Judge P.S. Colbert wants to know: Does this black and white photography make his hips look big?
Our reviews of The Gunsmoke Movie Collection (published December 8th, 2004), Gunsmoke: The Eighth Season, Volume 1 (published June 5th, 2013), Gunsmoke: The Eighth Season, Volume 2 (published June 5th, 2013), Gunsmoke: The Fifth Season, Volume 1 (published October 20th, 2011), Gunsmoke: The Fifth Season, Volume 2 (published December 17th, 2011), Gunsmoke: The First Season (published July 18th, 2007), Gunsmoke: The Fourth Season, Volume 2 (published December 22nd, 2010), Gunsmoke: The Ninth Season, Volume 1 (published August 8th, 2013), Gunsmoke: The Second Season, Volume 1 (published January 28th, 2008), Gunsmoke: The Seventh Season, Volume 1 (published December 26th, 2012), Gunsmoke: The Seventh Season, Volume 2 (published March 31st, 2013), Gunsmoke: The Sixth Season, Volume 1 (published August 31st, 2012), Gunsmoke: The Sixth Season, Volume 2 (published December 16th, 2012), Gunsmoke: The Tenth Season, Volume 1 (published September 8th, 2014), and Gunsmoke: The Tenth Season, Volume 2 (published September 8th, 2014) are also available.
"Well, here's another goodbye to another good friend."—Keith Richards, "Before They Make Me Run"
Sooner or later, every feller's got to choose whether to mosey in or mosey on. The eighteen episodes in Gunsmoke: The Ninth Season, Volume 2 bring heavy changes to the ever-expanding city of Dodge:
• "No Hands"
That skinny stalk of Kansas wheat grass going by the name of Chester Goode (Dennis Weaver) does a little amateur sleuthing in a delightfully off-beat story called "Bentley."
His boss, hero, and mentor, Marshal Matt Dillon (James Arness) holds with the opinion that "A dying man doesn't usually lie. Not even the worst of them. Seems like dying kind of scares the truth out of them."
Still and all, Chester can't bring himself to believe Ned Wright's (Bill Erwin, Seinfeld) deathbed confession about killing the title character. And so, (to the bemusement of just about everyone else), Matt's stiff-legged sidekick takes it upon himself to set the record straight, in what represents not just his sole appearance this set, but Chester Goode's final Gunsmoke appearance altogether.
Now if this were a contemporary series, Chester's exit no doubt would have occasioned a great deal of hype—perhaps even a countdown to his much ballyhooed "farewell," if not a multi-segment story arc, leading up to his departure. Why, he might even go out in a dynamically fatal blaze of glory, as part of a large-scale, season-ending massacre that leaves its breathless audience to wonder all summer long: Who will and who won't survive? Alas, in olden times—before color broadcasting was routine—characters on their way out usually tended to sneak off without any explanation, much less leaving a forwarding address. I'm not ashamed to say that I've gotten pretty emotionally invested in the citizens of Dodge City over these past several seasons, and it's going to take me some time to grieve this great loss. Then again, there's no crying in old-school westerns, so let's accentuate the positive, shall we?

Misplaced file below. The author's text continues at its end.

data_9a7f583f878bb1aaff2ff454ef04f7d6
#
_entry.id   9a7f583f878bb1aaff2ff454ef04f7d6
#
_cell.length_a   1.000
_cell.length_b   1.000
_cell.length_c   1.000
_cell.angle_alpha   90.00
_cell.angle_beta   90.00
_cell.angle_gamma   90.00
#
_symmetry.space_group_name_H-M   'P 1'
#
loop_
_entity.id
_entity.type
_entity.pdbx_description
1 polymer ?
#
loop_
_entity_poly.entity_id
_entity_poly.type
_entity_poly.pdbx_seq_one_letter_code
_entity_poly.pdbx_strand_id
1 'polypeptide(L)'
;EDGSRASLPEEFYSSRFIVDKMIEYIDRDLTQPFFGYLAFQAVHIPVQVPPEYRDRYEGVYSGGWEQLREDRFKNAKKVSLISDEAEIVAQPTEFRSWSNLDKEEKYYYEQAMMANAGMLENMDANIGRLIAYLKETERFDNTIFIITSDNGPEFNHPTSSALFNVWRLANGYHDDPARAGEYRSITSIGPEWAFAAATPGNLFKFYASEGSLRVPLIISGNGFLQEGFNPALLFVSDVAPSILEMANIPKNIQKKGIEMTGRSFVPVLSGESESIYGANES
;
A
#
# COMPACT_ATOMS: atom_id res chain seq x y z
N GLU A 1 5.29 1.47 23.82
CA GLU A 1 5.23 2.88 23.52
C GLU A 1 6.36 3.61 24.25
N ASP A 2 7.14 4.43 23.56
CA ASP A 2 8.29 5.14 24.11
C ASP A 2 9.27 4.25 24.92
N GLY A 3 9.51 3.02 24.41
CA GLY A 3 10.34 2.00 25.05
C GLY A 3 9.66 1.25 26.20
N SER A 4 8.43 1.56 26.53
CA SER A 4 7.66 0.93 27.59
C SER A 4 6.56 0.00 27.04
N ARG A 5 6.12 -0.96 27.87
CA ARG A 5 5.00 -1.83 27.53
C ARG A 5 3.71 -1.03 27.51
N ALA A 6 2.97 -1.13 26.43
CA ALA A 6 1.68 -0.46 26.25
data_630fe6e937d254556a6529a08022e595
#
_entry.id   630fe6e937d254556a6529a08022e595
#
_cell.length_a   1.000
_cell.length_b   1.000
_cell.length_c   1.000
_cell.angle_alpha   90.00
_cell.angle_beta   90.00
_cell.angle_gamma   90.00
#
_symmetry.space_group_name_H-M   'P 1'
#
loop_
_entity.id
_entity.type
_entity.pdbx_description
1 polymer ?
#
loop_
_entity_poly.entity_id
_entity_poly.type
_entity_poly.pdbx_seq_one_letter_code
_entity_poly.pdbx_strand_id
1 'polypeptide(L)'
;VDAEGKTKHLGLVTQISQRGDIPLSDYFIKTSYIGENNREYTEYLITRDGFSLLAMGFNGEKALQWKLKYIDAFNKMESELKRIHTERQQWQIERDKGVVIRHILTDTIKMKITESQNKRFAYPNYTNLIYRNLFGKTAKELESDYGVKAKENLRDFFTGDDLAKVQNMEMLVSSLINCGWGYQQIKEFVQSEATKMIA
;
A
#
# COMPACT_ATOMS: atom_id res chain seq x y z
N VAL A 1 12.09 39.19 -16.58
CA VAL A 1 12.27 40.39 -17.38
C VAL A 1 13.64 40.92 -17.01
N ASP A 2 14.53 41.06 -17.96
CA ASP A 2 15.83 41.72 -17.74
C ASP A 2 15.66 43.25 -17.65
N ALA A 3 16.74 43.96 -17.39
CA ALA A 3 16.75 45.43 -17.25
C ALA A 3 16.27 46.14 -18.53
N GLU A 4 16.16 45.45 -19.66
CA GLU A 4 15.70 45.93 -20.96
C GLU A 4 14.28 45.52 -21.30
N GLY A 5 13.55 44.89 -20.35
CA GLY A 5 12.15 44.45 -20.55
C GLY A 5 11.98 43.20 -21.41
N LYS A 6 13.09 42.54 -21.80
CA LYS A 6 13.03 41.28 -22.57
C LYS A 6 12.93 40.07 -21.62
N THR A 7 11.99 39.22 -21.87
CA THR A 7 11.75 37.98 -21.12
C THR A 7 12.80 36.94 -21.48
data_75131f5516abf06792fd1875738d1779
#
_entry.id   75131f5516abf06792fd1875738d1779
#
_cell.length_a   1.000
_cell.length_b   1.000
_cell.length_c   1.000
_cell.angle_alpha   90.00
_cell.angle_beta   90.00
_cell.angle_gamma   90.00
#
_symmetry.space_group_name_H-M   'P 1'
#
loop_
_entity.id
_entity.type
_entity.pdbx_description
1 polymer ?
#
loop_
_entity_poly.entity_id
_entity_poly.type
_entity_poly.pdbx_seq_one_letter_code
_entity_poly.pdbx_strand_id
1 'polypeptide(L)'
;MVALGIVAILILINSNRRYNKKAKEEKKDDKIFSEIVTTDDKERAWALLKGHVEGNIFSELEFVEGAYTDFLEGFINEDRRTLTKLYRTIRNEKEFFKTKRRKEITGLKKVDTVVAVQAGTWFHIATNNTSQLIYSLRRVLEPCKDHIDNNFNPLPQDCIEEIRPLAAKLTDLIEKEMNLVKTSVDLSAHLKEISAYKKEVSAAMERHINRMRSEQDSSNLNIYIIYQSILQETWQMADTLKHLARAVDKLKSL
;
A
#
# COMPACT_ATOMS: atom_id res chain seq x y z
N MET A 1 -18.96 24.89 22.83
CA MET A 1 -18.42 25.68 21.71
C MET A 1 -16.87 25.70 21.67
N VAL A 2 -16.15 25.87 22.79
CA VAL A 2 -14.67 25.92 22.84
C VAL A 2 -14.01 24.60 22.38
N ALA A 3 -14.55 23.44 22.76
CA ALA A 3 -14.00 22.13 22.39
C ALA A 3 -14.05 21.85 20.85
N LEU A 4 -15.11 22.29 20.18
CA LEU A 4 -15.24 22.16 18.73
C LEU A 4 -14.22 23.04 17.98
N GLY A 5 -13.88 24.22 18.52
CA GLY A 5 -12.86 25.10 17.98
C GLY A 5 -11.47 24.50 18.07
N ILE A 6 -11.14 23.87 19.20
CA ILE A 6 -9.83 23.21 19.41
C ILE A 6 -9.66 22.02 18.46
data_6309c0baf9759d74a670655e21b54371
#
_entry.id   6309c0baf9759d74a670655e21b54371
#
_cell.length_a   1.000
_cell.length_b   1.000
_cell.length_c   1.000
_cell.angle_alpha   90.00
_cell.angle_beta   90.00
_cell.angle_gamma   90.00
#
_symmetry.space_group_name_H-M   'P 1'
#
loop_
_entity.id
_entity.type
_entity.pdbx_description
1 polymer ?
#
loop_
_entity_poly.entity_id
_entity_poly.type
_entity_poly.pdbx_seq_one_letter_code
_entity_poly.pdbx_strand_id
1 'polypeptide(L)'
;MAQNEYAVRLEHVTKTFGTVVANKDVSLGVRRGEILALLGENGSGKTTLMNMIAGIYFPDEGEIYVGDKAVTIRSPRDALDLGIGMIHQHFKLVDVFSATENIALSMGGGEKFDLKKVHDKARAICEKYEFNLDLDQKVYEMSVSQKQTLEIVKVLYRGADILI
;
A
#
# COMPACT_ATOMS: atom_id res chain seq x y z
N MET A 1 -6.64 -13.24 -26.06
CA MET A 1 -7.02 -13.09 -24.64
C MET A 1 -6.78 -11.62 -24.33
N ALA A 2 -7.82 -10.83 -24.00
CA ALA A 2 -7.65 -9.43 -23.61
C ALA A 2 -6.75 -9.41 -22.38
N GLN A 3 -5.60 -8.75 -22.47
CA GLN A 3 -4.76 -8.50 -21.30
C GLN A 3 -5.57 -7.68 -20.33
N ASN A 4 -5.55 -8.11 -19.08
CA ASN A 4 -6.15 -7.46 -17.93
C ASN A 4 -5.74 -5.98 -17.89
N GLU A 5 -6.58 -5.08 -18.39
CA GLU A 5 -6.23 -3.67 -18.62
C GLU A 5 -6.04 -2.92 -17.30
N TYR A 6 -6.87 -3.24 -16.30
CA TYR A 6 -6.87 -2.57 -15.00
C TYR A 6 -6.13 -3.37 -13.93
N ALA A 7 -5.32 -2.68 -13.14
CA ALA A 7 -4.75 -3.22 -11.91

There's plenty of gold to be mined from the seventeen remaining chapters. I mentioned in this season's first volume review that year nine seemed to be the series' best so far, and the quality of this second volume has only strengthened that conviction. The fact of the matter is that Chester's sudden and permanent absence might have proven unbearable if Quint (Burt Reynolds) and Festus (Ken Curtis) weren't on hand to provide Matt with all the backup he needs. What's more, the pair make a great team in the rollicking "Comanches Is Soft," which finds them heading out on a hilarious adventure—and a perfect change of pace from the malevolence that imbues most of the other tales in this roundup.
While I'm still trying to decide whether my personal pick of the litter is "No Hands," or "Owney Tupper Had A Daughter," allow me to take a moment to point out a distinct trend in some of this set's most memorable villains: feminine wiles.
Now ladies, no sense getting het up and hollerin' about misogynism—Just take a moment and think about this from an actor's point of view—Virtue has its place, but wearing Gingham, pulling hot pie tins out of the oven, and searching for new and inventive ways of reacting to the comings and going of menfolk…what fun is that?! While it's become politically correct for feminists to object to the idea of women being portrayed as wily, manipulative and cunning, I've got a strong hunch that special guest stars Jacqueline Scott (The Outer Limits), Patricia Owens (Island In The Sun), and Phyllis Coates (The Adventures Of Superman) felt empowered by their respective opportunities to run their co-stars ragged.
You can judge for yourself, thanks to another brilliant set of black and white, full screen transfers from Paramount's stellar television division. I'm not saying you won't find an occasional speck of sand—remember, this is Kansas, and prairie winds come with the territory—but when you look and sound this good after fifty years, the occasional sign of weathering is generally regarded as "character," not a flaw, n'est-ce pas? English SDH subtitles are also at your service.
If anyone's looking for me, I'll be down at the Long Branch saloon, raising a toast to absent friends.
Everything's up to snuff in this Kansas city.
Give us your feedback!
What's "fair"? Whether positive or negative, our reviews should be unbiased, informative, and critique the material on its own merits.
Scales of Justice
Review content copyright © 2013 P.S. Colbert; Site design and review layout copyright © 2014 Verdict Partners LLC. All rights reserved.